Five common postures and what they say about you
Body language can tell us a lot.
If you’re on a date for example, and your date starts mimicking how you’re sat, that’s a good sign.
If they’re leaning back into their seat away from you, it could reveal disinterest.
Understanding common postures can help you make better sense of the people around you and even inform how others see you.
HSL, a furniture brand, and their expert Inbaal Hoingham, explain five common stances and what they mean.
The pose you should enter every interview with.
Inbaal says: ‘When you stand up straight, in a confident, powerful posture you will never look out of place on a winner’s podium.
‘In body language terms, if your posture is straight, open, and accepting, then you give off an impression of being on top of things and appear trustworthy because of the way you hold yourself.
‘Working hard at having a great posture, and investing in it – will pay for itself, in the opportunities that will be available to you, and the image that you will project every day.’
A common bad posture that we often don’t realise we’re doing.
Inbaal says: ‘This can project weakness. In body language terms, rounded shoulders communicate that you are closed off from the rest of the world and it may suggest that you have an air of fearfulness and tension.
‘This makes you seem like you are not interested in the people around you.
‘For most people, this is not attractive – when meeting strangers for the first time, or in a job interview setting, you’ll be known as the worrier, because slumped shoulders look as if you’re carrying the weight of the world on your back.’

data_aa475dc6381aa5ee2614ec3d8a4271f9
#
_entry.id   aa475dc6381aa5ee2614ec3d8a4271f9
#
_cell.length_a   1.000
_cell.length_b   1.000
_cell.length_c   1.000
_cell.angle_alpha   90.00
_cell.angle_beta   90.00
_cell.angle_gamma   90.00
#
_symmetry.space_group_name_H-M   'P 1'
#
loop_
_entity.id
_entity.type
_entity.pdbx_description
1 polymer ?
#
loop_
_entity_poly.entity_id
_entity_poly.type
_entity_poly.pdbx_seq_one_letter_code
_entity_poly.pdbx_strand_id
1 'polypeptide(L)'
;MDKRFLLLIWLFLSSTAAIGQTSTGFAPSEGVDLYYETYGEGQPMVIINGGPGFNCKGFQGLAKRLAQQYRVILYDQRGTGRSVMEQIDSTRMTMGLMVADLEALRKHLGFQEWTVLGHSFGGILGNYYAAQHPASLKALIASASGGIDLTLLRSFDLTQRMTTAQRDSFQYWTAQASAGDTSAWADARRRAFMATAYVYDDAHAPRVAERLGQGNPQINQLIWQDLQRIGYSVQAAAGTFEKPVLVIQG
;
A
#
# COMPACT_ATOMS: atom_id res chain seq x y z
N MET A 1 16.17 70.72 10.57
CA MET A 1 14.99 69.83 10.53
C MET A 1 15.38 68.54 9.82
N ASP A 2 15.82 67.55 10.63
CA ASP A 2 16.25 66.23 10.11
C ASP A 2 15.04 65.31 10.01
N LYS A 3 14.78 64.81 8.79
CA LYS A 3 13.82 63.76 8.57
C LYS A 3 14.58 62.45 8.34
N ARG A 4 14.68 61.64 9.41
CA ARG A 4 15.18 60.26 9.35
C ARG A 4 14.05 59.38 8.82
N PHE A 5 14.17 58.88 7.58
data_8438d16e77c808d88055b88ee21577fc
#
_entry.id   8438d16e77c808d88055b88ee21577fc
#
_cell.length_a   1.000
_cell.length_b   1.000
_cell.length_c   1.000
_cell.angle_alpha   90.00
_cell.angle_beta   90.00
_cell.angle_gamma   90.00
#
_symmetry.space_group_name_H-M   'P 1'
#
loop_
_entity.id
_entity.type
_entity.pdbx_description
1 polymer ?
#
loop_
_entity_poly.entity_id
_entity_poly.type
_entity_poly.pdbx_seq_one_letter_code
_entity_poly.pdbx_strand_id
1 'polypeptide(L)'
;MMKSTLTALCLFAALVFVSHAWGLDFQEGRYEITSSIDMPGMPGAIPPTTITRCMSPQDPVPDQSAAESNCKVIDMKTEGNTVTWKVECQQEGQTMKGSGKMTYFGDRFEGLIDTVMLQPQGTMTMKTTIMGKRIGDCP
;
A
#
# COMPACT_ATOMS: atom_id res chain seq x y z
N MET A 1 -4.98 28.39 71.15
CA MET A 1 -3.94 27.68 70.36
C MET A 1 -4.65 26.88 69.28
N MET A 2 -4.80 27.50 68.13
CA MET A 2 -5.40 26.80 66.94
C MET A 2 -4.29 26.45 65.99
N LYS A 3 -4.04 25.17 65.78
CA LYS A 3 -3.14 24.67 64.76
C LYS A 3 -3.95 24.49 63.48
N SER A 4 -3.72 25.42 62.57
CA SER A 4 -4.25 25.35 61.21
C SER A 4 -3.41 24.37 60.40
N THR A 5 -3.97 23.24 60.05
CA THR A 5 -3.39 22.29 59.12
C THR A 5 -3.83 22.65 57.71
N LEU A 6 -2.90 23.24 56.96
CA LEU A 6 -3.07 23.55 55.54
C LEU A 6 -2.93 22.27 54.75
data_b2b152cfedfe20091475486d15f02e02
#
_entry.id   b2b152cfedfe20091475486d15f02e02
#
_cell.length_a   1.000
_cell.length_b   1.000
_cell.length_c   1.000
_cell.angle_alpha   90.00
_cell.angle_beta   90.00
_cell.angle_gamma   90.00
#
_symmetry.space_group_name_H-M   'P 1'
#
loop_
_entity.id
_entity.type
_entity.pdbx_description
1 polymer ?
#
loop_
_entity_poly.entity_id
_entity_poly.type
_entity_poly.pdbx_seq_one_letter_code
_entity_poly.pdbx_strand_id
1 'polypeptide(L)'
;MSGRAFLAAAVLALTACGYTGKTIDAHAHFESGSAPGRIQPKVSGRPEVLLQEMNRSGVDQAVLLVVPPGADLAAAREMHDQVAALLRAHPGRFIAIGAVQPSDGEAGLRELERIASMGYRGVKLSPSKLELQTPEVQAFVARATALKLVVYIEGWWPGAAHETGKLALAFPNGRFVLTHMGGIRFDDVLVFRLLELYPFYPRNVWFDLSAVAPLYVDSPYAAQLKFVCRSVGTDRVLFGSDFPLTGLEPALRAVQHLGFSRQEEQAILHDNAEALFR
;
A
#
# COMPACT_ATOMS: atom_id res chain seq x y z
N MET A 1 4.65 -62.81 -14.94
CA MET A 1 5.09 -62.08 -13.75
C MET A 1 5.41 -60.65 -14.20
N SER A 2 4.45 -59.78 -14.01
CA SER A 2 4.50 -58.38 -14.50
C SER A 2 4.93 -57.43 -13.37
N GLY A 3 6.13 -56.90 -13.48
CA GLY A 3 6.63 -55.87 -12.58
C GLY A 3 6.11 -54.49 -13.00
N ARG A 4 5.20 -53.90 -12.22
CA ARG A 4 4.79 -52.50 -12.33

Stooping isn’t necessarily bad, just don’t do it for too long.
Inbaal explains: ‘Stooping forward is something we naturally do when we’re paying close attention to someone, or perhaps listening intently to a quiet talker.
‘It’s an attentive posture, but it looks odd when it’s permanent.
‘Furthermore, this posture shows the person you are with that your entire focus is on them, and whilst it can make you look caring, it does not project any self-confidence.
‘If you’re constantly leaning forward, lending your ear to somebody else, when would you be fulfilling your own needs?’
This is the opposite of having an open and welcoming stance.
‘If you practise the avoidance posture, then you appear to look like you are evading others, and you could make those in your company feel self-conscious and possibly even rejected.
‘This posture looks very stand-offish to the innocent passer-by, and your non-verbal communication says, “I’d rather be anywhere but here,” even if you don’t mean to.;
In social settings, this can be uninviting.
If you’re mid-conflict, it’s not a good pose to go into.
Inbaal says: ‘This is an almost cartoonish representation of giving up.
‘In body language terms, this is the most defensive posture, your whole upper body is starting to roll itself into a protective, childish figure.
‘Our high-tech lives are ruled by screens, and this is typically caused by being wrapped around your phone for hours a day.’
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